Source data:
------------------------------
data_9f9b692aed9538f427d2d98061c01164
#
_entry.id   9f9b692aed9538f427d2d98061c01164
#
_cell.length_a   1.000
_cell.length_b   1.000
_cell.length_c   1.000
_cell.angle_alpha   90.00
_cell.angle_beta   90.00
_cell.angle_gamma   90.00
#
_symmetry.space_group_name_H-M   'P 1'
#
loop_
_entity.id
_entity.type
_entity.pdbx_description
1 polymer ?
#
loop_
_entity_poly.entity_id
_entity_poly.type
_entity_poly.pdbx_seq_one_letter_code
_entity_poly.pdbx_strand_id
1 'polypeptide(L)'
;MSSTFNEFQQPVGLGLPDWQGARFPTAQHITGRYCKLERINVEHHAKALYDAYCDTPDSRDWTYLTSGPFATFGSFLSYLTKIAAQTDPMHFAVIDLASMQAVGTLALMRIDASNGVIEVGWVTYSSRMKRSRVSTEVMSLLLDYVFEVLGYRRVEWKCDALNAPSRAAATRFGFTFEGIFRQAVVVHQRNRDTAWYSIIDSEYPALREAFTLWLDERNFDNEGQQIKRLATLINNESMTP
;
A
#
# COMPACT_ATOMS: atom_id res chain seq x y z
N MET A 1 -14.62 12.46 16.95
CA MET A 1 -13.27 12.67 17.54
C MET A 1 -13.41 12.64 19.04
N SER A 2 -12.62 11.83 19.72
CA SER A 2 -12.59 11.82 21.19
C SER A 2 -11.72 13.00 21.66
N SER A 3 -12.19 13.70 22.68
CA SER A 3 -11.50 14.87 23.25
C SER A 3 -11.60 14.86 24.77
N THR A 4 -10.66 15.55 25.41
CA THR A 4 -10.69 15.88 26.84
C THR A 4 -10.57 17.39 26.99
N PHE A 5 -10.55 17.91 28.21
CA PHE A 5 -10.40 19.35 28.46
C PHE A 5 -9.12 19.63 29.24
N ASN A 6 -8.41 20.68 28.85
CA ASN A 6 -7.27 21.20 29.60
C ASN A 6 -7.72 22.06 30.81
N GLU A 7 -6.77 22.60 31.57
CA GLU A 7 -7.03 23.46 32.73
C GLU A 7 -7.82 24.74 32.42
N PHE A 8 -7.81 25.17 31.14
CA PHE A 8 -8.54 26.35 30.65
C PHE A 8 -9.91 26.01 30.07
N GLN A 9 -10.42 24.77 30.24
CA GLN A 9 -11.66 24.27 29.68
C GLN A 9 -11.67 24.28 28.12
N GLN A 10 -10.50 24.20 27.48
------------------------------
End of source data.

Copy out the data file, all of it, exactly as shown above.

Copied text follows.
data_9f9b692aed9538f427d2d98061c01164
#
_entry.id   9f9b692aed9538f427d2d98061c01164
#
_cell.length_a   1.000
_cell.length_b   1.000
_cell.length_c   1.000
_cell.angle_alpha   90.00
_cell.angle_beta   90.00
_cell.angle_gamma   90.00
#
_symmetry.space_group_name_H-M   'P 1'
#
loop_
_entity.id
_entity.type
_entity.pdbx_description
1 polymer ?
#
loop_
_entity_poly.entity_id
_entity_poly.type
_entity_poly.pdbx_seq_one_letter_code
_entity_poly.pdbx_strand_id
1 'polypeptide(L)'
;MSSTFNEFQQPVGLGLPDWQGARFPTAQHITGRYCKLERINVEHHAKALYDAYCDTPDSRDWTYLTSGPFATFGSFLSYLTKIAAQTDPMHFAVIDLASMQAVGTLALMRIDASNGVIEVGWVTYSSRMKRSRVSTEVMSLLLDYVFEVLGYRRVEWKCDALNAPSRAAATRFGFTFEGIFRQAVVVHQRNRDTAWYSIIDSEYPALREAFTLWLDERNFDNEGQQIKRLATLINNESMTP
;
A
#
# COMPACT_ATOMS: atom_id res chain seq x y z
N MET A 1 -14.62 12.46 16.95
CA MET A 1 -13.27 12.67 17.54
C MET A 1 -13.41 12.64 19.04
N SER A 2 -12.62 11.83 19.72
CA SER A 2 -12.59 11.82 21.19
C SER A 2 -11.72 13.00 21.66
N SER A 3 -12.19 13.70 22.68
CA SER A 3 -11.50 14.87 23.25
C SER A 3 -11.60 14.86 24.77
N THR A 4 -10.66 15.55 25.41
CA THR A 4 -10.69 15.88 26.84
C THR A 4 -10.57 17.39 26.99
N PHE A 5 -10.55 17.91 28.21
CA PHE A 5 -10.40 19.35 28.46
C PHE A 5 -9.12 19.63 29.24
N ASN A 6 -8.41 20.68 28.85
CA ASN A 6 -7.27 21.20 29.60
C ASN A 6 -7.72 22.06 30.81
N GLU A 7 -6.77 22.60 31.57
CA GLU A 7 -7.03 23.46 32.73
C GLU A 7 -7.82 24.74 32.42
N PHE A 8 -7.81 25.17 31.14
CA PHE A 8 -8.54 26.35 30.65
C PHE A 8 -9.91 26.01 30.07
N GLN A 9 -10.42 24.77 30.24
CA GLN A 9 -11.66 24.27 29.68
C GLN A 9 -11.67 24.28 28.12
N GLN A 10 -10.50 24.20 27.48